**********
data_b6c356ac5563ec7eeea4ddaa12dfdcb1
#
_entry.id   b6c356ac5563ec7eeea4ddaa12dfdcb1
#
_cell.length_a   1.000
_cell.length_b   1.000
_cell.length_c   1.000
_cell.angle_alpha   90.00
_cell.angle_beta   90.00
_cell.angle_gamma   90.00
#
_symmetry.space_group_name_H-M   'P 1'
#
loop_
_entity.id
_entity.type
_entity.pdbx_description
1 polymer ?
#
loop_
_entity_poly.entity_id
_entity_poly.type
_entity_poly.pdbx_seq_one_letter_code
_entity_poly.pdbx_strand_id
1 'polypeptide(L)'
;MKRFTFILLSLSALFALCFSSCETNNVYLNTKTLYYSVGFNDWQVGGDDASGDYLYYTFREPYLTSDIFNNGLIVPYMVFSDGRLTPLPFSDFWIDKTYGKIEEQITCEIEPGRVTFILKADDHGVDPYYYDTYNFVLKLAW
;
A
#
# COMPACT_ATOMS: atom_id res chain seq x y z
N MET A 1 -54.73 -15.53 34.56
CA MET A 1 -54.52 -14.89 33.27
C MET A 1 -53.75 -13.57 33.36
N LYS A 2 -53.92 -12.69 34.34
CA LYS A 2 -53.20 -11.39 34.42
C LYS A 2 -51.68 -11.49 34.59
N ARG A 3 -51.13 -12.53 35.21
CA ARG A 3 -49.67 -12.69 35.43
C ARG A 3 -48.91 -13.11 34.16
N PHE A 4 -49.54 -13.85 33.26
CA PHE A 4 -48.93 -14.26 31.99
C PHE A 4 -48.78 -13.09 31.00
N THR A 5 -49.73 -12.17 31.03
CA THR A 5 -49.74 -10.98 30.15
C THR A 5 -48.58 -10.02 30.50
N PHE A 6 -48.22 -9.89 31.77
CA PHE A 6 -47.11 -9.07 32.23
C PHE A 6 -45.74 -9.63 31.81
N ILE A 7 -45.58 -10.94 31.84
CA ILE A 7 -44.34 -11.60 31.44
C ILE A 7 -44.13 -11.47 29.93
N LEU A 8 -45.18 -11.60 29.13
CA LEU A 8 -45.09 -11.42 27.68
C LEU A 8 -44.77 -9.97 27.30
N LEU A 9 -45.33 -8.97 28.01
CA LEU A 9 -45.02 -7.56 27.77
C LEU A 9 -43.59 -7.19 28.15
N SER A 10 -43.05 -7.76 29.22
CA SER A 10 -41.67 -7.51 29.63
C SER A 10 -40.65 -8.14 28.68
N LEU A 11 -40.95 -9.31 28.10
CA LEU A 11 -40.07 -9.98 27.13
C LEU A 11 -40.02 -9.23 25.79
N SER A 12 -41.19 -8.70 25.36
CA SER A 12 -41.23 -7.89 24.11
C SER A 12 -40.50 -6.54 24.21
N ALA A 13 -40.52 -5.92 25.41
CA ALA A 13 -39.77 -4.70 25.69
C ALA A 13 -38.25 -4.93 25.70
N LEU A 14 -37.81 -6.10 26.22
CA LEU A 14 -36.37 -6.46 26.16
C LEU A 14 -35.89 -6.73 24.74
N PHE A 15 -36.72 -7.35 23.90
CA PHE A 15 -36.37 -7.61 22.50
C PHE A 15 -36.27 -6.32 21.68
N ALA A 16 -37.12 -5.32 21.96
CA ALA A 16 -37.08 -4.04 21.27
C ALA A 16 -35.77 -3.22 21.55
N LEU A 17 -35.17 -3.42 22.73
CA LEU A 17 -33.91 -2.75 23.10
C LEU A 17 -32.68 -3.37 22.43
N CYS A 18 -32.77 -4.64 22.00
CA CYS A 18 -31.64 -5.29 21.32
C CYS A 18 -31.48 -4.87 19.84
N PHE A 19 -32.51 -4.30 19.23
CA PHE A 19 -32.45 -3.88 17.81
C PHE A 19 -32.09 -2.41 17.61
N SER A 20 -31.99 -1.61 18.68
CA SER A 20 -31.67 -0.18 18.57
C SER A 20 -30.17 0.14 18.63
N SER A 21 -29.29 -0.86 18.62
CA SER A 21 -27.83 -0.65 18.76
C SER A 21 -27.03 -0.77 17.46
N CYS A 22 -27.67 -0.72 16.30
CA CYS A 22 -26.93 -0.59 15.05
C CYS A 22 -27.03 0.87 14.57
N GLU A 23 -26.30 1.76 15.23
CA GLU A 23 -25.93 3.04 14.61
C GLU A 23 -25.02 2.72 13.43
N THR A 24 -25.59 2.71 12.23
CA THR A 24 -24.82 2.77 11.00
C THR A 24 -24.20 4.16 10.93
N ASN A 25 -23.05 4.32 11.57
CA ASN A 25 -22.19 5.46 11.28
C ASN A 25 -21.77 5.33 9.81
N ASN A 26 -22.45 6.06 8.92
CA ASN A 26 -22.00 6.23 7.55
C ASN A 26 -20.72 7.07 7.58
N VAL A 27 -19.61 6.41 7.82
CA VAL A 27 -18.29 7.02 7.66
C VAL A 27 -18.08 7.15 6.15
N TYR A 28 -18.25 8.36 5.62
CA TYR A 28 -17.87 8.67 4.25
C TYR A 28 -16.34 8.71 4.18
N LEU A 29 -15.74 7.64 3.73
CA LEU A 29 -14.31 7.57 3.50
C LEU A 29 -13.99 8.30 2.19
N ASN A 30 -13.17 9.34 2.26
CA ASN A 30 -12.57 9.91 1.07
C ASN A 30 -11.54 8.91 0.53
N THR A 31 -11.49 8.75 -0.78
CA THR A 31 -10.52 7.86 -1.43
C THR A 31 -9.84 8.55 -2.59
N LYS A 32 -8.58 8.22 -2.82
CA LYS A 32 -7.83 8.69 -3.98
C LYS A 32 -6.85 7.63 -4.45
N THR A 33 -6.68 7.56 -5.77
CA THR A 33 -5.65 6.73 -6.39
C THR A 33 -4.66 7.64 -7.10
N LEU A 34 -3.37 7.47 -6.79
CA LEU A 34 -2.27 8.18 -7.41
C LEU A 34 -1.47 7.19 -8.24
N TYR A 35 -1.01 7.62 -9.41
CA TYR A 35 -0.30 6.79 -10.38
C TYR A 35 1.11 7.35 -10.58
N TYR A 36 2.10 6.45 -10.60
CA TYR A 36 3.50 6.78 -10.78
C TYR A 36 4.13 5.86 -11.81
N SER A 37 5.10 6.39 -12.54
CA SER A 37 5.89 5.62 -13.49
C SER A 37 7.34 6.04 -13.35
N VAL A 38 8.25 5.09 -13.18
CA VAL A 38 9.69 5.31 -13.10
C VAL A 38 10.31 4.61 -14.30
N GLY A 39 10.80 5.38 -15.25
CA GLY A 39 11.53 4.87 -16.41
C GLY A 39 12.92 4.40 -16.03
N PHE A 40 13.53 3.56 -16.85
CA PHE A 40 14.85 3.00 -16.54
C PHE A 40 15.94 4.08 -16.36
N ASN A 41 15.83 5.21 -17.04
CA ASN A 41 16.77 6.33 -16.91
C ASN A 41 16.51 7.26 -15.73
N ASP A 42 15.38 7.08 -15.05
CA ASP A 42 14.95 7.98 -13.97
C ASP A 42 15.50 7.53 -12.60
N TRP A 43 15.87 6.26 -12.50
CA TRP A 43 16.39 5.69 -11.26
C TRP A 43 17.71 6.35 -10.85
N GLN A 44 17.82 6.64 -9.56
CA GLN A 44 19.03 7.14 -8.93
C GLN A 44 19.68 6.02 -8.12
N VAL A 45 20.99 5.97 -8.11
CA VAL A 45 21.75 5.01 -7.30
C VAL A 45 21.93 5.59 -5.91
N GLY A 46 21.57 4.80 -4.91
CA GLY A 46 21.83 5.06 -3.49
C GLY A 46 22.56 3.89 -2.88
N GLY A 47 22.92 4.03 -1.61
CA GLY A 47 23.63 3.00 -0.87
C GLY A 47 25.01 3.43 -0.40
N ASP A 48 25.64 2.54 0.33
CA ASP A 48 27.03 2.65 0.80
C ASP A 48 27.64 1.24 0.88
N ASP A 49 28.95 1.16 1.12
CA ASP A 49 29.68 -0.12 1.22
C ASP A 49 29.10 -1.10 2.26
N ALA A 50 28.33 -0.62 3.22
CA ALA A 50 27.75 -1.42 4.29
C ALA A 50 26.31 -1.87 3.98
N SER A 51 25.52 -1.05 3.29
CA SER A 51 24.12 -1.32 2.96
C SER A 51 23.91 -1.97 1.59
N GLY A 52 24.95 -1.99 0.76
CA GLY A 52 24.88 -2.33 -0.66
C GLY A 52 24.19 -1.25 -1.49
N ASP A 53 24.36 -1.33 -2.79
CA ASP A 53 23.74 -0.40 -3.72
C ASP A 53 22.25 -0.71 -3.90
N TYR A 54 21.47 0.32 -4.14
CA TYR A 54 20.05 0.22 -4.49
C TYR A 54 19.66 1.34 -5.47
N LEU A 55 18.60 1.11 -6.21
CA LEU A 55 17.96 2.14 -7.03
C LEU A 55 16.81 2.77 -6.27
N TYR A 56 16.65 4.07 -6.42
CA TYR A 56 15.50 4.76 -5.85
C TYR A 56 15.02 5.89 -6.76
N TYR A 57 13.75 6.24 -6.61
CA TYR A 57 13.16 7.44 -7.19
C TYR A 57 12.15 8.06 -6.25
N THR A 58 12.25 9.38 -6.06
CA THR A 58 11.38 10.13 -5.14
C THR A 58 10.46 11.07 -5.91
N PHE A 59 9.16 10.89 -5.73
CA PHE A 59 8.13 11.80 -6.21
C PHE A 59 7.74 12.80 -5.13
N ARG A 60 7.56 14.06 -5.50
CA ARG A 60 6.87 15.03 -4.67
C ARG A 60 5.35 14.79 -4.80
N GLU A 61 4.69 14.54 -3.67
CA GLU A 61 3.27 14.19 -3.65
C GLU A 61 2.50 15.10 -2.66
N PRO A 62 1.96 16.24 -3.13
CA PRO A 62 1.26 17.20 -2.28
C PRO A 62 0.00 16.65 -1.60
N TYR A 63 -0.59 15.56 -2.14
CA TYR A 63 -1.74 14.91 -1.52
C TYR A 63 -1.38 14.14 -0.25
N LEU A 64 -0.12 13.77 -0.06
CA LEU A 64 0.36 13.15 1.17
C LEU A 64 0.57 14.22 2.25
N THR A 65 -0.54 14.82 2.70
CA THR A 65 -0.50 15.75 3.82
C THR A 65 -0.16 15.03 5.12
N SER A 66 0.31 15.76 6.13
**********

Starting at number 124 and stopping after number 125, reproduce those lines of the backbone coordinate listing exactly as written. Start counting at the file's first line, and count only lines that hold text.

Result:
N LYS A 32 -8.58 8.22 -2.82
CA LYS A 32 -7.83 8.69 -3.98